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García-Martín, Adela (2007): De novo Light Harvesting Complexes as Model System to study Chromophor protein Interactions in the Native Membrane. Dissertation, LMU München: Fakultät für Biologie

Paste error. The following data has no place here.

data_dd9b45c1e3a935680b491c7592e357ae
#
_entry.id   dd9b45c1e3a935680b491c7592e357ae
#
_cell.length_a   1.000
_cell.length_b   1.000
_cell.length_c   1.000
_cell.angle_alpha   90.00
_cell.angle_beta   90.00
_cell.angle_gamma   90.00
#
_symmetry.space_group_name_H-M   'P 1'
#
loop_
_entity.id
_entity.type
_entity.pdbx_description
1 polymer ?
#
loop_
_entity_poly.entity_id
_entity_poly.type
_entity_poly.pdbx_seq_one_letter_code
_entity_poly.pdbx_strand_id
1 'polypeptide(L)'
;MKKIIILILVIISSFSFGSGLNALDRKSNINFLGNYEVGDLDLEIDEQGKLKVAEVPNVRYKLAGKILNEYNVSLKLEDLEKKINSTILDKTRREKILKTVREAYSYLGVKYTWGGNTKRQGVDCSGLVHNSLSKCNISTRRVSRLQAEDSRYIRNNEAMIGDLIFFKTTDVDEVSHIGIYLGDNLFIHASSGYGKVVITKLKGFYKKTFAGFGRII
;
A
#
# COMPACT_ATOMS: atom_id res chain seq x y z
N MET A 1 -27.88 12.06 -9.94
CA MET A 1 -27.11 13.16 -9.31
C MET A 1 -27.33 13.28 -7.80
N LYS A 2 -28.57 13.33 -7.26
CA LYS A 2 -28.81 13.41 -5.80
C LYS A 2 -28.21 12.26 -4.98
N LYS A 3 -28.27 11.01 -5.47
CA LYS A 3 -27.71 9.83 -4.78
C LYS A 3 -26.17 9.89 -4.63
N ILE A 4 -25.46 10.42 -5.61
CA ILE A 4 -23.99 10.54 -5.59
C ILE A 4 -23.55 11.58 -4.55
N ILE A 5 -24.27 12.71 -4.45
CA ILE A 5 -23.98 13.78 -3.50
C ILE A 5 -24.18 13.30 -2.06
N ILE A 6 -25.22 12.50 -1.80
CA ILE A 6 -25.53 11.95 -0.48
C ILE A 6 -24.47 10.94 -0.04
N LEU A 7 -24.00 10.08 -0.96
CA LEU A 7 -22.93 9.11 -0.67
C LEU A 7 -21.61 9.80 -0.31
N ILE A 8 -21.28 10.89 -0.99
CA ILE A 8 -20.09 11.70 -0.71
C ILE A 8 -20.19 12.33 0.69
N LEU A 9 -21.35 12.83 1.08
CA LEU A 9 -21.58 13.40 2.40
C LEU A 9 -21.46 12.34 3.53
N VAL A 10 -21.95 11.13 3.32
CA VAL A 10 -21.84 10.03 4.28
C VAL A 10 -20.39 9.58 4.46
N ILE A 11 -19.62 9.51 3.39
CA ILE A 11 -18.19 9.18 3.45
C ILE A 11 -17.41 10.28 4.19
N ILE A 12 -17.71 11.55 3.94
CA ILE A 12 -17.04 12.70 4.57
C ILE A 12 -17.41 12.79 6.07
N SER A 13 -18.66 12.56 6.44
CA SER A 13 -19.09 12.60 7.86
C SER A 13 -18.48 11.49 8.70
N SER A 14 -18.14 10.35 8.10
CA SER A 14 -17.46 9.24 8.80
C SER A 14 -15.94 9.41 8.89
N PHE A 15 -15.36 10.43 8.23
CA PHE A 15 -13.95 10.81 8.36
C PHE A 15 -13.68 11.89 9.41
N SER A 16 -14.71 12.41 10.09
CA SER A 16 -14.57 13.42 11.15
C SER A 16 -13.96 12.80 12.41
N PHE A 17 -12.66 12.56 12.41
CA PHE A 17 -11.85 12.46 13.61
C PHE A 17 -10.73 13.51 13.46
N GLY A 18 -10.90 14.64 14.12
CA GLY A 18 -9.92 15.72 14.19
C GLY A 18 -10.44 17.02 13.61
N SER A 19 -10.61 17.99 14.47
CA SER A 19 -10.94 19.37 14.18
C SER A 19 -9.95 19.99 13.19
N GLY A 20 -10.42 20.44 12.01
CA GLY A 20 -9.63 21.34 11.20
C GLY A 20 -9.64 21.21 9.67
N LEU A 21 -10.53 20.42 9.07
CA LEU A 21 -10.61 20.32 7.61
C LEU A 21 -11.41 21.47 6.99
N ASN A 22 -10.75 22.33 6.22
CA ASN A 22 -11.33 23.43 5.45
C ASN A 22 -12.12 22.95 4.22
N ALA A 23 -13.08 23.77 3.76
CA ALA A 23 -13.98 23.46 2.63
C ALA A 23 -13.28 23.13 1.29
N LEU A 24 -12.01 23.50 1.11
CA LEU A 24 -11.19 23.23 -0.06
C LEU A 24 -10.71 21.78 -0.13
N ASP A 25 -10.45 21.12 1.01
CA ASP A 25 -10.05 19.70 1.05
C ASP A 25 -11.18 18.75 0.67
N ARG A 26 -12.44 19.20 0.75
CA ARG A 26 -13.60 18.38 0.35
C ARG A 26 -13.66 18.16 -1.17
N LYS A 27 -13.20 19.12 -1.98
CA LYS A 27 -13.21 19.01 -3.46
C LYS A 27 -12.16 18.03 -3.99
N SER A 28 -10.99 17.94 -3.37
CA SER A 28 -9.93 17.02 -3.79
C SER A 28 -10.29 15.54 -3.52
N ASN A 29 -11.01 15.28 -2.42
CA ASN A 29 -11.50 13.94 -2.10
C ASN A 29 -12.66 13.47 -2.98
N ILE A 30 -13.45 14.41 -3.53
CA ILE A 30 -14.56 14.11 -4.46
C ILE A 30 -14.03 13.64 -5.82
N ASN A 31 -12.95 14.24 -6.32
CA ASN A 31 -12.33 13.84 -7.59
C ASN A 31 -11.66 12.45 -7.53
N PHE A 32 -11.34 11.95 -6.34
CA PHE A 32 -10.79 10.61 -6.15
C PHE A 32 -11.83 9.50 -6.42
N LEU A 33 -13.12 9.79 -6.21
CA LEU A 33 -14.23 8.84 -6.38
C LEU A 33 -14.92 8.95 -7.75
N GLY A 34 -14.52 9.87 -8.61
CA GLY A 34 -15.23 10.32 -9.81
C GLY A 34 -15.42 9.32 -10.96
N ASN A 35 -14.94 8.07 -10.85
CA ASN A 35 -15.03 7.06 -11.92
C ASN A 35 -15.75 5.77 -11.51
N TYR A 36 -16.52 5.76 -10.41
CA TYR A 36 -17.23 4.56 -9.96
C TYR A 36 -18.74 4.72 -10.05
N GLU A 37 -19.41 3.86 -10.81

The presented thesis has focused on the interactions between protein and pigments in photosynthetic membrane proteins, and the significance of these interactions in membrane protein assembly. The thesis has been divided into 3 Chapters, two are focused on the interactions between (bacterio)chlorophyll and proteins, and one is focused on the interactions, between carotenoid and proteins. In order to explore these interactions model proteins have been designed based on the peripheral antenna of Rhodobacter sphaeroides. In the model LH2 complexes, portions of the transmembrane helices, in particular, at the pigment binding sites, are replaced simplified alternating by alanine-leucine stretches. In the model sequence context, the effects of particular amino acids are amplified, and thus allow for convenient identification of potentially critical interaction motifs. This approach is employed to study the factors that contribute to pigment binding and pigment-protein assembly. To confirm the significance of thus identified motifs, they are subsequently also examined in the WT sequence context. In Chapter 3, it is shown that the residue at position -4 of the beta-subunit has a critical structural role for the proper organisation of the excitonically coupled BChl dimer in the antenna complex. In WT LH2, the residue at this position makes an H-bond to the C131 keto carbonyl group of one of the dimeric BChl molecules. The potential importance of such a H-bonding motif at the BChl/protein interface is demonstrated by use of the model LH2 in which the H-bond drives the folding and assembly of this transmembrane BChl-protein. The structural role of this residue at the BChl/protein interface is further demonstrated by the linear correlation between the LH2 spectral tuning and the residue-BChl contact. In Chapter 4, the aspect of diastereotopic ligation to the central Mg of BChl is explored, in particular, the consequences of BChl-ligation for folding and assembly of BChl-proteins. The analysis of H-bonding patterns in Chl-binding photosystem I and II showed that H-bonding at the (B)Chl-protein interface is structurally distinct depending on the ligation type. In essence, the C131 keto groups of (B)Chl ligated in the beta-position, contrary to those ligated in the betaposition, are frequently employed to associate Chl-helix units and thus involved in tertiary interactions. Disruption of such H-bonding interactions by site directed mutagenesis significantly altered the structural stability and assembly of the LH2 complex in the membrane. These findings suggest that H-bonding to -ligated bacteriochlorophyll is a key structural motif for the correct assembly of (bacterio)chlorophyll proteins. In Chapter 5, it is shown by mutational analysis of the carotenoid binding pocket of native and model LH2 complexes that the aromatic residues, in particular phenylalanine, are a key factor for carotenoid binding. The phenylalanine not only contributes to the stable Car binding but also lock the Car into a particular molecular configuration. The importance of aromatic residues in Car binding is further supported by statistical analyses of the plant photosystems which show that phenylalanine residues are frequently in the close vicinity of Car moelcules. This study provides, to the best of our knowledge, the first experimental evidence for the central role of aromatic residues in carotenoid binding and functional specification.